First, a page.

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JohnSurrey

Low lying water - Sump Drain ?

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JohnSurrey

I watched a video by some drain experts dealing with low lying water and the basic idea was:

1) Create a sump drain

2) Install a sump pump

Pipe the water into the sump drain and then let the pump push it up to where it can drain away.

 

We have low lying water near us and I was thinking of doing something similar but I don't want to install an electric pump - I'd rather use a manual pump and have someone pump it away when it gets full...

Is this likely to work ?

Edited by JohnSurrey
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Dafey
7 hours ago, JohnSurrey said:

I'd rather use a manual pump and have someone pump it away when it gets full...

I wouldn't want to do it but absolutely it will work. you can probably get an old well pump and use that. Once you get it primed you can pump all the water you want.

However, will a hand pump keep up with the input into the low lands?

Also, you are probably talking dirty water so more wear and tear on the pump

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lopburi3

As this appears to be open dirty water would highly advise using electric type pump rated for sewage use.  This will allow leaves and such to pass and drain when needed.  We have two in use at our Bangkok home to pump from plot drains to public drains (block direct drain to prevent flooding issues).  Works well as long as electric is available (which in Bangkok is not an issue).  But even if electric is not reliable sounds as if just to get low water out so should work there.  Pumps are only a bit over $100 here - just make sure has float switch to turn on/off.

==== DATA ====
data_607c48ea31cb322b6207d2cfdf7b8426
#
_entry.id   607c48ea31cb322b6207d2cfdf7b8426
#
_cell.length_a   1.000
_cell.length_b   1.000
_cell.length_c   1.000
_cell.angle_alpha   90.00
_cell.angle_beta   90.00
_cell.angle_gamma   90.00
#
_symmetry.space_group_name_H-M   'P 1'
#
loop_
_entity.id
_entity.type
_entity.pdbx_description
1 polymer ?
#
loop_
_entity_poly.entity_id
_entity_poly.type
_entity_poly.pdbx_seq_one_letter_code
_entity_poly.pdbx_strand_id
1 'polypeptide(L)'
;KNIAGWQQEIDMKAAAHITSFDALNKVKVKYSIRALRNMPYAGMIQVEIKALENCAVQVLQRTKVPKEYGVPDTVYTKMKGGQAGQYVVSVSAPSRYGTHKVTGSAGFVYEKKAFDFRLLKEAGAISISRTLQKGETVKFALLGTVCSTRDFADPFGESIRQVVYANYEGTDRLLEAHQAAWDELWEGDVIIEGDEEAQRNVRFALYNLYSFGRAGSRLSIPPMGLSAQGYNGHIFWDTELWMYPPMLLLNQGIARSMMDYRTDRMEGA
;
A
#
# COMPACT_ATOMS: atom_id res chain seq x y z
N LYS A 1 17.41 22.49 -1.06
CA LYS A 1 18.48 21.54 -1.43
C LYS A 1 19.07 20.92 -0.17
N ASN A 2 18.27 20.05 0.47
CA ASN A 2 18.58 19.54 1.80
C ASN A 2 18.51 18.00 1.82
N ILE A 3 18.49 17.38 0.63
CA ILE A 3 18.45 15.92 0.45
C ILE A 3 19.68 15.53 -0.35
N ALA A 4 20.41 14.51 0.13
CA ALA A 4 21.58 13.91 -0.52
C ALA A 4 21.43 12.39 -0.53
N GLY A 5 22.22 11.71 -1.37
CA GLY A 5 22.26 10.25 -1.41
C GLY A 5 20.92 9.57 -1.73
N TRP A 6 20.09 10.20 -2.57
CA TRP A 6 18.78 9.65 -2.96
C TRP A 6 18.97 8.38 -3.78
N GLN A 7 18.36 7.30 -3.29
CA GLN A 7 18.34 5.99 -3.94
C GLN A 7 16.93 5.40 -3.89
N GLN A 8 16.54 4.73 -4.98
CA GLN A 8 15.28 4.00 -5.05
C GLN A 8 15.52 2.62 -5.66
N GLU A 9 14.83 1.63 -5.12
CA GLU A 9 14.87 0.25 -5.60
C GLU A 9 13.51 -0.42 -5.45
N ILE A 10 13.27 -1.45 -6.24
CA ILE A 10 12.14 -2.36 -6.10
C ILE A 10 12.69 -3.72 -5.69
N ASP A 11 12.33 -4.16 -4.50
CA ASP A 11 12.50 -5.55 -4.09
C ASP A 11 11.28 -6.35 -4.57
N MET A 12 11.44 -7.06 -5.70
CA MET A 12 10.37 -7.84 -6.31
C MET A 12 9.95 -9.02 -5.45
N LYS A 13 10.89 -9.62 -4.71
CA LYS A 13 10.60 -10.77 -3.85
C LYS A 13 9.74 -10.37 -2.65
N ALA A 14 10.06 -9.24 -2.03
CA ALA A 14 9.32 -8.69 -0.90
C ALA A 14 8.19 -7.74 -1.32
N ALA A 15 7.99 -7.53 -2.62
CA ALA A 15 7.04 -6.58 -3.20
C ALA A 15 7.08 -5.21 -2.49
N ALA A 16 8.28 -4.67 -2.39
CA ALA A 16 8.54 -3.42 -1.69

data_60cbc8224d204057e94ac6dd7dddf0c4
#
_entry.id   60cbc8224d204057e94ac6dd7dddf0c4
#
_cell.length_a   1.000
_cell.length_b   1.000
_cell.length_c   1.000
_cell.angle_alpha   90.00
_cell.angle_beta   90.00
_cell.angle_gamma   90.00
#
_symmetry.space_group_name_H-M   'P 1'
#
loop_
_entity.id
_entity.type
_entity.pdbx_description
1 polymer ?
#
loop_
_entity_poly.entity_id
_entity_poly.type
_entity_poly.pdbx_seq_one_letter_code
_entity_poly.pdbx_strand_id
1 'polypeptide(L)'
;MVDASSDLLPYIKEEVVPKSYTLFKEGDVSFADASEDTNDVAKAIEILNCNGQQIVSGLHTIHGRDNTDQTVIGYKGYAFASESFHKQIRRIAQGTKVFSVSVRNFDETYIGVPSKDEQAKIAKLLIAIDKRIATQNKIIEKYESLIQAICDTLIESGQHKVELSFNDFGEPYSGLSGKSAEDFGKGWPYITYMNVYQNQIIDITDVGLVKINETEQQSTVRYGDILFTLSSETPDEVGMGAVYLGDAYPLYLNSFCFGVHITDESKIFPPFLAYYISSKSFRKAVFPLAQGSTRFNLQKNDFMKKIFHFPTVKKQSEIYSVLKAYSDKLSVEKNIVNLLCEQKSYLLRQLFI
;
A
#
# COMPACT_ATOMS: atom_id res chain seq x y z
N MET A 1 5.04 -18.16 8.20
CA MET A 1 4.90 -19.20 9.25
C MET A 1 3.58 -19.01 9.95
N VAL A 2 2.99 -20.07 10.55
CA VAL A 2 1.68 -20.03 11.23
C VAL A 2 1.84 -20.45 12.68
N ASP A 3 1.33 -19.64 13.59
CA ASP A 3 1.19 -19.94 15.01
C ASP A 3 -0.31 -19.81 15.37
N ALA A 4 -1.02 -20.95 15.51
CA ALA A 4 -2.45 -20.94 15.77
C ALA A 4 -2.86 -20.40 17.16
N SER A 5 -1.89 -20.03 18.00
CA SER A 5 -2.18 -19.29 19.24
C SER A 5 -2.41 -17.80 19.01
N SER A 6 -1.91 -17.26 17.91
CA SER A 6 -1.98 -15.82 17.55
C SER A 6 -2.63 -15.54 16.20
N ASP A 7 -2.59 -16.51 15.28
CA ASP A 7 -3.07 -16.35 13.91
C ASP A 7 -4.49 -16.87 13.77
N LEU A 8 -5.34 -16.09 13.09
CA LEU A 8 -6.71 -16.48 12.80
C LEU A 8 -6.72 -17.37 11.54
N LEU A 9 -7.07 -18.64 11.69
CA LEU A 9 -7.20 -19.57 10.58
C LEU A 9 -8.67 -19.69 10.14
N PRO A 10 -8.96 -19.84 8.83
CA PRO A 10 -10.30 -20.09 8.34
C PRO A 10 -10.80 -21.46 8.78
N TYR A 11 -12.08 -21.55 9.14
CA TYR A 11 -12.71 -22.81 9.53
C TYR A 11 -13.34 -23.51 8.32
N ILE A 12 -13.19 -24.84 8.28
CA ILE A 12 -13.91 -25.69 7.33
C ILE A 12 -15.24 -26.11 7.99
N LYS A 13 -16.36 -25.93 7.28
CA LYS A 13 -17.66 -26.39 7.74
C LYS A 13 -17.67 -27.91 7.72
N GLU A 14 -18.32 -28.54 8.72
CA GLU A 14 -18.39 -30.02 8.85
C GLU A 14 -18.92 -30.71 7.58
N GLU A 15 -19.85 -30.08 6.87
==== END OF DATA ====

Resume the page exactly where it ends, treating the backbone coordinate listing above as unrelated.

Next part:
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Jawny

I had house with a basement and a sump pump was used to pump out the accumulated water.  This solved the symptom. Not the problem. The water was seeping in through the basement walls. This pressure and moisture damaged the walls. 

To eliminate the problem I removed the water before it got to the basement outside walls. I placed  a curtain drain in the path the water took. In effect, I blocked the water from getting to the house. 

I used flexible piping just for this purpose, but other pipe could have been used. The pipe was laid in a trench I dug in the water path. I covered it with soil, and out of sight, out of mind.